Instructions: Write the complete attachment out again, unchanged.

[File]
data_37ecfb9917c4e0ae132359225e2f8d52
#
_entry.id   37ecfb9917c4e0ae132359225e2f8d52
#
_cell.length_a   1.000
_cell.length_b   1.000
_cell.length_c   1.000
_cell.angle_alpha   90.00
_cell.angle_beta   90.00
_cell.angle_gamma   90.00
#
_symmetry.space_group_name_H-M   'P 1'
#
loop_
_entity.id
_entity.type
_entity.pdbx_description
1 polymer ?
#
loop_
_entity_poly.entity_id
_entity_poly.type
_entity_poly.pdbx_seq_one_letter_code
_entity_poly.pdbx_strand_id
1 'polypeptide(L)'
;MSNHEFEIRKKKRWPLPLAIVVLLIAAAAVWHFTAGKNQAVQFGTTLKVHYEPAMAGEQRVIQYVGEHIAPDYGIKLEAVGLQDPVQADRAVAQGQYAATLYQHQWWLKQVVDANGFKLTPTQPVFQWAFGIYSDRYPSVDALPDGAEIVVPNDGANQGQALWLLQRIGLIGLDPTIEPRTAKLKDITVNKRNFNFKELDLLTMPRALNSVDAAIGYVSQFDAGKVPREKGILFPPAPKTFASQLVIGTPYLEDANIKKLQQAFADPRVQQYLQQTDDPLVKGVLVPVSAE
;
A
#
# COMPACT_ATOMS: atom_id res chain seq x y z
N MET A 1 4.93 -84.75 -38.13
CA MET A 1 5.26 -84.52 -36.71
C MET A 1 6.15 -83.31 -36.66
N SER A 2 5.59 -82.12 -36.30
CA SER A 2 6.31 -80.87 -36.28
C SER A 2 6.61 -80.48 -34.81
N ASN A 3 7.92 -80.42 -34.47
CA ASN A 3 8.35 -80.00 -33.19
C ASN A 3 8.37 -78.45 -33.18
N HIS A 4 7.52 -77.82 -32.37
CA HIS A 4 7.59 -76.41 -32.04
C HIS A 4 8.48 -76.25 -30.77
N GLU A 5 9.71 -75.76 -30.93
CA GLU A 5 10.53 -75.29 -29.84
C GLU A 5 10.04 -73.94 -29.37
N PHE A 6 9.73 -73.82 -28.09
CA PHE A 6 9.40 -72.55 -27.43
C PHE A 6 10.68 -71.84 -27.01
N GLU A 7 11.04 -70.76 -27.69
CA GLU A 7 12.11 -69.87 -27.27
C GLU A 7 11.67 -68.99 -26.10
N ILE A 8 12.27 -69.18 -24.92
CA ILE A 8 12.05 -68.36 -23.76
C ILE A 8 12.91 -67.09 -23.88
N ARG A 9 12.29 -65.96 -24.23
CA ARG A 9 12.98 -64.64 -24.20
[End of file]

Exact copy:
data_37ecfb9917c4e0ae132359225e2f8d52
#
_entry.id   37ecfb9917c4e0ae132359225e2f8d52
#
_cell.length_a   1.000
_cell.length_b   1.000
_cell.length_c   1.000
_cell.angle_alpha   90.00
_cell.angle_beta   90.00
_cell.angle_gamma   90.00
#
_symmetry.space_group_name_H-M   'P 1'
#
loop_
_entity.id
_entity.type
_entity.pdbx_description
1 polymer ?
#
loop_
_entity_poly.entity_id
_entity_poly.type
_entity_poly.pdbx_seq_one_letter_code
_entity_poly.pdbx_strand_id
1 'polypeptide(L)'
;MSNHEFEIRKKKRWPLPLAIVVLLIAAAAVWHFTAGKNQAVQFGTTLKVHYEPAMAGEQRVIQYVGEHIAPDYGIKLEAVGLQDPVQADRAVAQGQYAATLYQHQWWLKQVVDANGFKLTPTQPVFQWAFGIYSDRYPSVDALPDGAEIVVPNDGANQGQALWLLQRIGLIGLDPTIEPRTAKLKDITVNKRNFNFKELDLLTMPRALNSVDAAIGYVSQFDAGKVPREKGILFPPAPKTFASQLVIGTPYLEDANIKKLQQAFADPRVQQYLQQTDDPLVKGVLVPVSAE
;
A
#
# COMPACT_ATOMS: atom_id res chain seq x y z
N MET A 1 4.93 -84.75 -38.13
CA MET A 1 5.26 -84.52 -36.71
C MET A 1 6.15 -83.31 -36.66
N SER A 2 5.59 -82.12 -36.30
CA SER A 2 6.31 -80.87 -36.28
C SER A 2 6.61 -80.48 -34.81
N ASN A 3 7.92 -80.42 -34.47
CA ASN A 3 8.35 -80.00 -33.19
C ASN A 3 8.37 -78.45 -33.18
N HIS A 4 7.52 -77.82 -32.37
CA HIS A 4 7.59 -76.41 -32.04
C HIS A 4 8.48 -76.25 -30.77
N GLU A 5 9.71 -75.76 -30.93
CA GLU A 5 10.53 -75.29 -29.84
C GLU A 5 10.04 -73.94 -29.37
N PHE A 6 9.73 -73.82 -28.09
CA PHE A 6 9.40 -72.55 -27.43
C PHE A 6 10.68 -71.84 -27.01
N GLU A 7 11.04 -70.76 -27.69
CA GLU A 7 12.11 -69.87 -27.27
C GLU A 7 11.67 -68.99 -26.10
N ILE A 8 12.27 -69.18 -24.92
CA ILE A 8 12.05 -68.36 -23.76
C ILE A 8 12.91 -67.09 -23.88
N ARG A 9 12.29 -65.96 -24.23
CA ARG A 9 12.98 -64.64 -24.20